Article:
Embracing Humanity

It is often said that the arts are a means of sharing in the “human experience.” And while I probably heard that phrase a few too many times in my high school literature class not to hear it as cliché, there is a part of me that appreciates this time-honored saying.

Our curriculum places an important emphasis on cross-curricular connections — instances in which multiple subjects touch on the same general topic. In Second Grade, the students study Ancient China in History, Chinese folk tales in Literature, Chinese art history and architecture in Art, and Chinese folk instruments in Music. Of note is the fact that students learn more than a few facts about China; instead, they learn what it looked like, felt like, sounded like to live in that place at that time. One particular beauty of our curriculum is its ability to give a holistic view of the world and to exercise empathy in the hearts of our students.

Resonating Instruments

Today, we looked at the pipa, a Chinese instrument that has the appearance of the guitar, but is played primarily by plucking (rather than primarily by strumming) and is plucked by means of pointed rings (like guitar picks) worn on each finger of the player’s hand. This allows for the playing of fast, repetitive notes and development of musical ideas.

Several thousand years later, captured African tribes brought with them an instrument made from a gourd with a skin stretched over the top and a stick that braced a few strings. After developing in the Caribbean and the American South, this became known as the banio, and eventually, the banjo.

Thousands of years and miles separated the development of these two instruments, but they have surprisingly similar timbres (tone color)! It would seem that the love for this tone color is inherently appreciable, no matter where you come from! It can also be found in the Greek balalaika, and even the Russian balalaika! It must touch on something special in the human experience, that we share an affinity for this twangy sound.

Resonating Hearts

Today in Fourth Grade, I looked out into a class of teary-eyed 10-year-olds. No class-wide catastrophe has recently beset them. No depressing news made itself known. They had just finished singing:

By yon bonnie banks and by yon bonnie braes,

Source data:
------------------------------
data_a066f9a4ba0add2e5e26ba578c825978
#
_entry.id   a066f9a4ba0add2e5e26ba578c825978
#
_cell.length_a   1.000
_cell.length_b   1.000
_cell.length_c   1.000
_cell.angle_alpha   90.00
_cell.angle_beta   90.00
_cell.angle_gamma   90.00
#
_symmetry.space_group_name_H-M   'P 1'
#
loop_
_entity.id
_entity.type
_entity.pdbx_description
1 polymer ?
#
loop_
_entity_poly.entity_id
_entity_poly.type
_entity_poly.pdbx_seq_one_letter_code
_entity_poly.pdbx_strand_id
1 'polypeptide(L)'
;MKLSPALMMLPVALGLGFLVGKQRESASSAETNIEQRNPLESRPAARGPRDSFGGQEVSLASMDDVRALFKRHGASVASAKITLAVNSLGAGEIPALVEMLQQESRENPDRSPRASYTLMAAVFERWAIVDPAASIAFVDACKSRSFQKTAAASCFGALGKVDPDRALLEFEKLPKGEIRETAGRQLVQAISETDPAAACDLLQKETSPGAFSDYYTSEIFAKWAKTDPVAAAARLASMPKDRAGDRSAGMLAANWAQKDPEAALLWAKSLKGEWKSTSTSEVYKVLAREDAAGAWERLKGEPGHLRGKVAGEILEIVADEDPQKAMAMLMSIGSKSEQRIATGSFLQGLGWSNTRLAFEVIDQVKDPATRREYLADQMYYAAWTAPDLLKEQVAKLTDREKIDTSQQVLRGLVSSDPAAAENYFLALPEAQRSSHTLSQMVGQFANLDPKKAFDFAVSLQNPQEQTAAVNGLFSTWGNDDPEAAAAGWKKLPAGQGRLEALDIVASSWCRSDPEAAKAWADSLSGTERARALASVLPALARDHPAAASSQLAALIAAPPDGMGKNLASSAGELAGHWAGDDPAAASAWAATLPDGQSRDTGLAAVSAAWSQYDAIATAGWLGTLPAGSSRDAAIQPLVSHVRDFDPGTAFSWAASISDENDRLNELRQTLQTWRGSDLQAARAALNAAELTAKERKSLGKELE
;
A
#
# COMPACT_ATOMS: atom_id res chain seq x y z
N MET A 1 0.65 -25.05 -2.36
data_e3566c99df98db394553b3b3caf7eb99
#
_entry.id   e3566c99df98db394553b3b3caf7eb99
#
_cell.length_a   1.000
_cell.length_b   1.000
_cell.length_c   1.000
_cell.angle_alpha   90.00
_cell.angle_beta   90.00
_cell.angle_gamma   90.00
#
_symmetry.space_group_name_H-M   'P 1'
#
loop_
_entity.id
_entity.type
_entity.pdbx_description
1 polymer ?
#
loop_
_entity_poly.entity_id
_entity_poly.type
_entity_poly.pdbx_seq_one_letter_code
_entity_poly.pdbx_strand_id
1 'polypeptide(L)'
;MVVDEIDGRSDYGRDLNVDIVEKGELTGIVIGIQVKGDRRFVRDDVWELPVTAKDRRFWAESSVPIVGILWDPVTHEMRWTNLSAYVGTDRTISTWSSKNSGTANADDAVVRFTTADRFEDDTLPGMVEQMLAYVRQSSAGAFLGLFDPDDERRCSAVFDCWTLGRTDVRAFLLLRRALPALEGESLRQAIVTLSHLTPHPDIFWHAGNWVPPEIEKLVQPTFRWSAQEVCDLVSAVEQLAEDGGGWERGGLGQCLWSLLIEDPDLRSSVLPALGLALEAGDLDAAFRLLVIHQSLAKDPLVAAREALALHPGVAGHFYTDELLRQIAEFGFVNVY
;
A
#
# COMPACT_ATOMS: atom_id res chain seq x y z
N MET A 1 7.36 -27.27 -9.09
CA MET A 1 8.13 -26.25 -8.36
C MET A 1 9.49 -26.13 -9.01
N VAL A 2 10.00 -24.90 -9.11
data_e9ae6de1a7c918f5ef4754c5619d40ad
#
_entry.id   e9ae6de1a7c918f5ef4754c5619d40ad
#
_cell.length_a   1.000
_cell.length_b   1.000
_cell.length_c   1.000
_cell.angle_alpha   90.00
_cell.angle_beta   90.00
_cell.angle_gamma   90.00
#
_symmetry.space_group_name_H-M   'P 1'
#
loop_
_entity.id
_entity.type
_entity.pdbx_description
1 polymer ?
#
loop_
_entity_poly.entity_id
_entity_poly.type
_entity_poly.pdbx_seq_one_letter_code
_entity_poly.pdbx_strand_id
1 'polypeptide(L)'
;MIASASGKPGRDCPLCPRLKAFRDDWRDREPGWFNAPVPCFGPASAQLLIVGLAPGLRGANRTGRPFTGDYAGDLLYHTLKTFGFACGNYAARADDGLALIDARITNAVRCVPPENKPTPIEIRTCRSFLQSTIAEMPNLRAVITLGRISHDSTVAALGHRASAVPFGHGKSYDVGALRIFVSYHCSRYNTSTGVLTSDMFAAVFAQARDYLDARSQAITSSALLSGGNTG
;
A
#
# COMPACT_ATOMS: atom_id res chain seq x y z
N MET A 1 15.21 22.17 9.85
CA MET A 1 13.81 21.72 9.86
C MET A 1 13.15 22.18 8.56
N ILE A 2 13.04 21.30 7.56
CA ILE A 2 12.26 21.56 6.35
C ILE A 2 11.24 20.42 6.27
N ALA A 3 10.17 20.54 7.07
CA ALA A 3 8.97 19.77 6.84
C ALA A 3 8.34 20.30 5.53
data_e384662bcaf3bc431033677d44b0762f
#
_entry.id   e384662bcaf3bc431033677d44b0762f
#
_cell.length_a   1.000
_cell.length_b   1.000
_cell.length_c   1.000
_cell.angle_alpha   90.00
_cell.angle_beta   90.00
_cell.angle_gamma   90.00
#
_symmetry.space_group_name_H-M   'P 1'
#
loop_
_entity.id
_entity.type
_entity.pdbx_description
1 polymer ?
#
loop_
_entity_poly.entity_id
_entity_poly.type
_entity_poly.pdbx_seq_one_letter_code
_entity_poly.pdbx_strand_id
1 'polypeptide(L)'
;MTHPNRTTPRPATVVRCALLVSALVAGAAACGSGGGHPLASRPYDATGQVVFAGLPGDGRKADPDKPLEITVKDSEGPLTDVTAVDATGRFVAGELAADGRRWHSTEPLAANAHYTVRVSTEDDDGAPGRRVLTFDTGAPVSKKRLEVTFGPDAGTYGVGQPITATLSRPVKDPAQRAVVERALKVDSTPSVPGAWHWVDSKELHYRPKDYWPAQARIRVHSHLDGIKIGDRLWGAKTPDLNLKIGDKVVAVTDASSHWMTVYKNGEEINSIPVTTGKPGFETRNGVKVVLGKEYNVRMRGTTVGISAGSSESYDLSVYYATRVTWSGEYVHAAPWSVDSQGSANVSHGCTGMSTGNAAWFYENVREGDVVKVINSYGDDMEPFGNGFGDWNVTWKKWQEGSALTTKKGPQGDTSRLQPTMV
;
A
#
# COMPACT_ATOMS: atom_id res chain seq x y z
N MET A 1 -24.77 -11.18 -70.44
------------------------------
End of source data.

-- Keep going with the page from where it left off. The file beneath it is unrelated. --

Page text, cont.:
Where the sun shines bright on Loch Lomond;
Where me and my true love were ever wont to gae,
On the bonnie, bonnie banks of Loch Lomond.

Oh, ye’ll take the high road and I’ll take the low road,
And I’ll be in Scotland ‘afore ye,
But me and my true love will never meet again
On the bonnie, bonnie banks of Loch Lomond.

None of these students has ever been a Scottish soldier. None of them has ever been shot and lay dying on the battlefield. None of them has breathed their last and been flooded with visions of their beloved waiting endlessly on the shores of their hometown lake. None of them has had to murmur these visions to their friend who will return home (“take the high road”) while they are buried (“take the low road”) and gone (“be in Scotland ‘afore ye”).

Yet every one of them was moved.

Why did this song bring tears to their eyes? The answer is simple: everybody experiences love and loss. It doesn’t matter that this song sprang up halfway across the world, centuries ago. What matters is that we are able to empathize with others throughout the world and throughout history, or as I recently wrote elsewhere:

“Music making is the sharing of the human experience that music expresses. It is one of the few opportunities to join with others from various times and places in expressing a unified idea whilst also adopting it as your own expression.”

Our students have a unique opportunity to learn and grow and exercise empathy because of the unique design of our curriculum. If we don’t teach the whole student, we rob our children of moments like these, of becoming historical and world citizens.